The roads under the Horn Bridge, the small railroad bridge that hovers over Central Street at the intersection of Andover Street and Red Spring Road, could see changes later this year.
The bridge is well known for its low height — 11 feet, 6 inches tall — which often prohibits large trucks and town vehicles from passing through, instead causing them to get stuck underneath, creating a traffic hazard.
The most recent issue with the bridge happened when the town's new ladder truck was found to be too tall to fit underneath after its delivery July 2. The $1 million truck was sent back to the manufacturer — Pierce Manufacturing — to undergo adjustments that would make it meet the town's needs, officials said.
Town Manager Andrew Flanagan said town employees were recently out surveying the area. If necessary, he said changes would be made to Central Street and the Andover intersection, but not to the actual bridge.
"We have the ability to lower (the road) as little as one inch, and as many as four," Flanagan said.
Flanagan said the decision to do the road work will be made when the truck is returned to town this fall. He said the decision will depend on how much clearance there is between the bridge and the adjusted truck.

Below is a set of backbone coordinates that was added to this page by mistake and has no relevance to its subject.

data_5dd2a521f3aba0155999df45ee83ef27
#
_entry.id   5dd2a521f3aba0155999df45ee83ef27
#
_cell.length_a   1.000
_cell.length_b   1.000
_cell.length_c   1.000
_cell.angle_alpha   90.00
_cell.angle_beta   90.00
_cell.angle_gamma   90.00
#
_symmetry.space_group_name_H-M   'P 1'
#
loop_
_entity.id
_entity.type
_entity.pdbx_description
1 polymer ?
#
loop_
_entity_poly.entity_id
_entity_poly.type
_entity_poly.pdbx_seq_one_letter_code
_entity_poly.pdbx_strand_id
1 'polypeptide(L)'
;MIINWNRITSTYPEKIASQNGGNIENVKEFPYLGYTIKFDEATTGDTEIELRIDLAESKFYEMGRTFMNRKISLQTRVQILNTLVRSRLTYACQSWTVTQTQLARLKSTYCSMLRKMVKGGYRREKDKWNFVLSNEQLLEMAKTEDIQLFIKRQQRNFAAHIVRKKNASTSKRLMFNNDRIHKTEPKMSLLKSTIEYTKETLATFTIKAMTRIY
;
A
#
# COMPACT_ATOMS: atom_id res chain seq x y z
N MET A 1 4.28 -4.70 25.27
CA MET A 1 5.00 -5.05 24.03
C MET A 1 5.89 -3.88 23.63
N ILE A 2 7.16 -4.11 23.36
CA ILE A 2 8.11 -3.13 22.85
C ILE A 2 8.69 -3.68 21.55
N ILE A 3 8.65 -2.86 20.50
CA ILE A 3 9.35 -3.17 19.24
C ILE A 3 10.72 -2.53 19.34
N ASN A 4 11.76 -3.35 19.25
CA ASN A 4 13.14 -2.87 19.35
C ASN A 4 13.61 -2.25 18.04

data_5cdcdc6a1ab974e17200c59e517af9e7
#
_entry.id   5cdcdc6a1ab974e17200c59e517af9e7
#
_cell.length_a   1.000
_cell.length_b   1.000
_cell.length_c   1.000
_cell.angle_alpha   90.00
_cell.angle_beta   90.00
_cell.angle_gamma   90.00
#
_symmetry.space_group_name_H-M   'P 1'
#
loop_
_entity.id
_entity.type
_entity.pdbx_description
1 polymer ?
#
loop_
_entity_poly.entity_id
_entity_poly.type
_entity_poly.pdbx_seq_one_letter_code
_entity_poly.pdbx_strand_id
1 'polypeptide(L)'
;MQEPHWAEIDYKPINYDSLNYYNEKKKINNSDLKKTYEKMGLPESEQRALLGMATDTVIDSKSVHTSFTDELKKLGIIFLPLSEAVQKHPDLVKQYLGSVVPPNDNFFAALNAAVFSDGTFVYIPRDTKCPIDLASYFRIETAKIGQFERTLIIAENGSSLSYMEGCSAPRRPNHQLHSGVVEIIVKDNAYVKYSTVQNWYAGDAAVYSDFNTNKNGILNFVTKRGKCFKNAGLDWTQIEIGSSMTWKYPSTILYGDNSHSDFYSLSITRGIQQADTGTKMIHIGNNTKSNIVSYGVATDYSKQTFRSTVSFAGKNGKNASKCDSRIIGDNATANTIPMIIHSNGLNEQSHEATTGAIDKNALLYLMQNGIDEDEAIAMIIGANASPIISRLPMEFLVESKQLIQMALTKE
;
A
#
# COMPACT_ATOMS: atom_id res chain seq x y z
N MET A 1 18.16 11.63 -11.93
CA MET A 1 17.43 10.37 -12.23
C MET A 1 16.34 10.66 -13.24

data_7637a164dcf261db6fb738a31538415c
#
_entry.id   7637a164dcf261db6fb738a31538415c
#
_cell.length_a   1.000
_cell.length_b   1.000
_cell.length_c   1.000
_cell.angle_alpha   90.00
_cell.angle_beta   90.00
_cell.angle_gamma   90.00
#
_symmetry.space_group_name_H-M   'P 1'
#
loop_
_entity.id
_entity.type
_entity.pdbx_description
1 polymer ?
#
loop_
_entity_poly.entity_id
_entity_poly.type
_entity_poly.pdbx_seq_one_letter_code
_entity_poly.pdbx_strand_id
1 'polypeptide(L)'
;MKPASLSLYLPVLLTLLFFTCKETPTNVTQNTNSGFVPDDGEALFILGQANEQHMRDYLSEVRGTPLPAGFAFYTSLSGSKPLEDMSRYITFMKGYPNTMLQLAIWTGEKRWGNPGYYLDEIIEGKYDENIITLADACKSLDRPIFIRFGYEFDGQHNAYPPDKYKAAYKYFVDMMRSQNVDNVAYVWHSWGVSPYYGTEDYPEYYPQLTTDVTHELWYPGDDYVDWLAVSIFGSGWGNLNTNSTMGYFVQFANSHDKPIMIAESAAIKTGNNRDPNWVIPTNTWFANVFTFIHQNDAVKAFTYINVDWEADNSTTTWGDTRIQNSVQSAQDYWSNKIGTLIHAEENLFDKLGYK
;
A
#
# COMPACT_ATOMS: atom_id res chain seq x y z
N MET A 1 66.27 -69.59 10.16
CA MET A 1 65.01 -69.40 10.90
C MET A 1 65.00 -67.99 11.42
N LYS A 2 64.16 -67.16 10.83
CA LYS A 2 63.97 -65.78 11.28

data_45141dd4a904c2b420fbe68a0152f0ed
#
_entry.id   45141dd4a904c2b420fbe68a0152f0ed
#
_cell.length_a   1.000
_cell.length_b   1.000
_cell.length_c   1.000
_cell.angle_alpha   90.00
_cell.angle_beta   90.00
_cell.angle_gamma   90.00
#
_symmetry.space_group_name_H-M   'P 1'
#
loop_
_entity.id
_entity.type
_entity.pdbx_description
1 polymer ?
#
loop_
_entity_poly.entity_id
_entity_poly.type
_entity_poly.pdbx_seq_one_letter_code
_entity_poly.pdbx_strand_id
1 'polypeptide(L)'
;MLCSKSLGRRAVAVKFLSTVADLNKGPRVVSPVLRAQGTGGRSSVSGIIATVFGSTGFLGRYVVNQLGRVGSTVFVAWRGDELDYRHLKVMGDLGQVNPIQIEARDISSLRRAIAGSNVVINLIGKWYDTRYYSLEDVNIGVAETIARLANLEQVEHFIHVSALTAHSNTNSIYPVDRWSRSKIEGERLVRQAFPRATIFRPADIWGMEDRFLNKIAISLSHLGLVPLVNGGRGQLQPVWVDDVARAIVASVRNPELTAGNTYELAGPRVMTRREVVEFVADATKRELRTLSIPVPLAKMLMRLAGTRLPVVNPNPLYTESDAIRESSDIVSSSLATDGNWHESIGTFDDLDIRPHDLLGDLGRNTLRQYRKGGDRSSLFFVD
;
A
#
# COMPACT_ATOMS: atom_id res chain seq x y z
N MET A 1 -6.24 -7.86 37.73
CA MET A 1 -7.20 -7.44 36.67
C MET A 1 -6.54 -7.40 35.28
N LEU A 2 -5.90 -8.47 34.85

If the truck comes back and still does not fit under the bridge, Flanagan said the road will definitely have to be lowered. The work would be funded through the roadway budget and take two to three days.
Flanagan said adjustments to the roads have always been a consideration, but the incident with the ladder truck made town officials consider it a priority.
Director of Public Works Chris Cronin said the Horn Bridge is a low-standing bridge, and commercial trucks unfamiliar with the area are not as aware of its height. He estimated at least one truck a year gets stuck.
Cronin said Central Street was set to be surveyed anyway, as it was impacted by the Sept. 13, 2018, gas disaster and requires restoration work. All impacted roads need to be surveyed prior to repaving.
The incident with the fire truck, however, prompted the town to survey earlier.
"If it (the truck) comes back and the roads need to be lowered, we have the data we need to do that, so we know what to do," Cronin said. "That said, we likely won't need to do that."
At this time, Flanagan said there is no cost estimate of the possible work. He said any work done would be managed to mitigate traffic disruption.